Our goal is to raise $40,000 by December 20, 2015 to help launch and support these new churches. Give easily online using the link below:

The Prayers Of The Adopted

This blog post is written as a follow-up to yesterday's sermon, "Persisting In Prayer".

Your understanding of your relationship with someone will always influence the way that you approach them. Whether or not you enjoy spending time with someone will almost always be affected nature of your relationship with them.  If you have a very loving relationship with someone that you trust and who greatly enjoys your company, it will likely be easy for you to approach them and have conversation with them.  You’ll also, most likely, find yourself naturally gravitating towards that person. On the other hand, you will likely be slower to approach someone that you believe doesn’t like you and/or doesn’t want to be around you.  We have a natural desire to spend time with people that want to spend time with us.  This is true of our relationships with our friends, classmates, acquaintances, siblings, aunties, coworkers, and God.

While preparing to preach yesterday’s sermon, “Persisting In Prayer”, I had a very strong desire for our people to realize the importance of understanding that we are God’s children as we seek God in prayer, and I believe that came through in sermon.  I am writing this blog post to further emphasize this point because I believe that it is very important that we understand the nature of our relationship with God the Father as we approach God in prayer.  Jesus believes this is very important as well.


Jesus' Model Prayer

In the first verse in Luke 11, Jesus took some time to pray to His Father.  Afterwards, one of His disciples came to Him and requested that Jesus teach them how to pray.  What Jesus says next, is what we often refer to as “The Lord’s Prayer.”  This prayer of Jesus is a model for us to follow so that we know how to pray.  I used to recite this prayer with my teammates before football games, but I never paid any attention to how Jesus begins the prayer.  What is the first thing out of Jesus’ mouth as He demonstrates for us the proper way to approach God in prayer?  Let’s look at the beginning of verse 2.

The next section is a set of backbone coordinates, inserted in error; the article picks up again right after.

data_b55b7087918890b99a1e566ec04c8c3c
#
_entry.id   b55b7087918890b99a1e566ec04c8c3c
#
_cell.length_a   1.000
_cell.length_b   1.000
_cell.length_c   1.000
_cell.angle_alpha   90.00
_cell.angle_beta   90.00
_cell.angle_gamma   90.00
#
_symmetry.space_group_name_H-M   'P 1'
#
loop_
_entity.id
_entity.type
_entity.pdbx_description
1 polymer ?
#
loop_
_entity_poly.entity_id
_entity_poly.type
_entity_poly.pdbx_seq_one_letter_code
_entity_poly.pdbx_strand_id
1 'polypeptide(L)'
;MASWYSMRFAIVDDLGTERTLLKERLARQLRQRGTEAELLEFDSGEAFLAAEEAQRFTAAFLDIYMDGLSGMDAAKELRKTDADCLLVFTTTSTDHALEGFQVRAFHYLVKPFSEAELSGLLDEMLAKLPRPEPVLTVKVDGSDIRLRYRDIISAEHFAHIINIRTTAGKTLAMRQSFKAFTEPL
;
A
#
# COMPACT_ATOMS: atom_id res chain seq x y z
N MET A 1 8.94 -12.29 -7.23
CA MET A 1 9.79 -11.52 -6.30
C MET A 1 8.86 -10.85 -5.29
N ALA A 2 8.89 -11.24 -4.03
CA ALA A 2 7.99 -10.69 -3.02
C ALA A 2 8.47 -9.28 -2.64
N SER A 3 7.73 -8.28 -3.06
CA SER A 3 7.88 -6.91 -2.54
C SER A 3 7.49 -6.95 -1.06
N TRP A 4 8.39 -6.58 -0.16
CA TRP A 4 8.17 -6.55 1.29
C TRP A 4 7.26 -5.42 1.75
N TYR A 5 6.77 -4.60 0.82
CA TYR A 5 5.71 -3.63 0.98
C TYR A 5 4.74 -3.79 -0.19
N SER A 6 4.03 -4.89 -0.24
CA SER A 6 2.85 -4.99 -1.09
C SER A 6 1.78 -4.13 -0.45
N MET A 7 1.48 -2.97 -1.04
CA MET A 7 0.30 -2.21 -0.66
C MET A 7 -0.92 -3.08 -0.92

Luke 11:2a And he said to them, “When you pray, say: “Father…

Jesus goes on to say many important things, but this post will focus on the first word that comes out of Jesus’ mouth in this model prayer.  Father.

One of the disciples asks Jesus how to pray, and its as if Jesus responds by saying, “The first thing you need to know is that God is your Father.”  Here in chapter 11, He tells His followers that they are to pray as children of God, and later in Chapter 23, He pays the price necessary to make them children of God.  In Chapter 23, He, The Son of God, is rejected & condemned as an enemy of God so that enemies of God like you and I, would be accepted and justified as children of God.  In some of His dying breaths in Chapter 23, He says, “Father into your hands I commit my spirit!”.  The irony is that at the same time, in those dying moments, He is also, into the Father’s hands, committing the spirits of His people.  For in losing His first Son, The Father was gaining a multitude of sons and daughters.  We are adopted by God the Father through the death of Christ, and we now get to approach God as "Father" because of what Christ has done.


Praying As Adopted Children

Approaching God as His adopted children changes everything.  When God’s people approach Him in prayer, we do not approach as servants coming to their master, but as children approaching their infinitely loving Father.  We don’t approach God as those that worry that they might be rejected; we approach as those that know that they are fully accepted and cherished because Christ was already rejected in our place.  We don’t approach as if we are coming to a distant king that is indifferent to us; we approach as if we are coming to a loving Father that enjoys His relationship with His kids and holds us in a special place in His heart.  We approach God knowing that we are delighted in as if we have literally been perfect children because we are received as if we were the perfect child of God, Jesus Christ.  

Your understanding of your relationship with someone will always influence the way that you approach them.  We will continue to hesitate to approach God if we don’t know Him as our perfect loving Father that chooses and cherishes us, but if we know Him as our perfect loving Father who chooses and cherishes us and enjoys our company, we will find ourselves more naturally gravitating towards Him in prayer.  

Let us follow Jesus’ model by beginning our prayers with an understanding that we are approaching our perfect, loving Father.

This post was contributed by Antony 'Ant' Frederick. Ant serves as Pastor for Vision & Teaching at our church.

Plans for this Sunday

In light of the recent flooding in Columbia, we will not be able to host Gatherings this Sunday.

Instead, we're encouraging everyone to gather in LifeGroups. In light of that, your LifeGroup is encouraged to choose one of the options below:

  1. Be family. Feel free to use Sunday as a day to get together as a LifeGroup, pray for our city and the victims of the flooding, and/or enjoy a meal together. While you're together, you may want to discuss adopting a family, or head to Walmart to purchase some gift cards for the victims.
  2. Serve someone affected by the flooding. If you know of family, church family, friends or neighbors affected by the disaster, give them a call in advance and let them know you've got folks in your LifeGroup ready to help. Do whatever it looks like to serve them well: cook them a meal, wash their clothes, move stuff out of their house–whatever it looks like.
  3. Help us with demolition and restoration. We have a limited amount of space available to help with demolition and restoration of affected homes. If you're interested in you and/or your LifeGroup helping, let us know you're coming here.

Thanks for being great missionaries in our city this Sunday.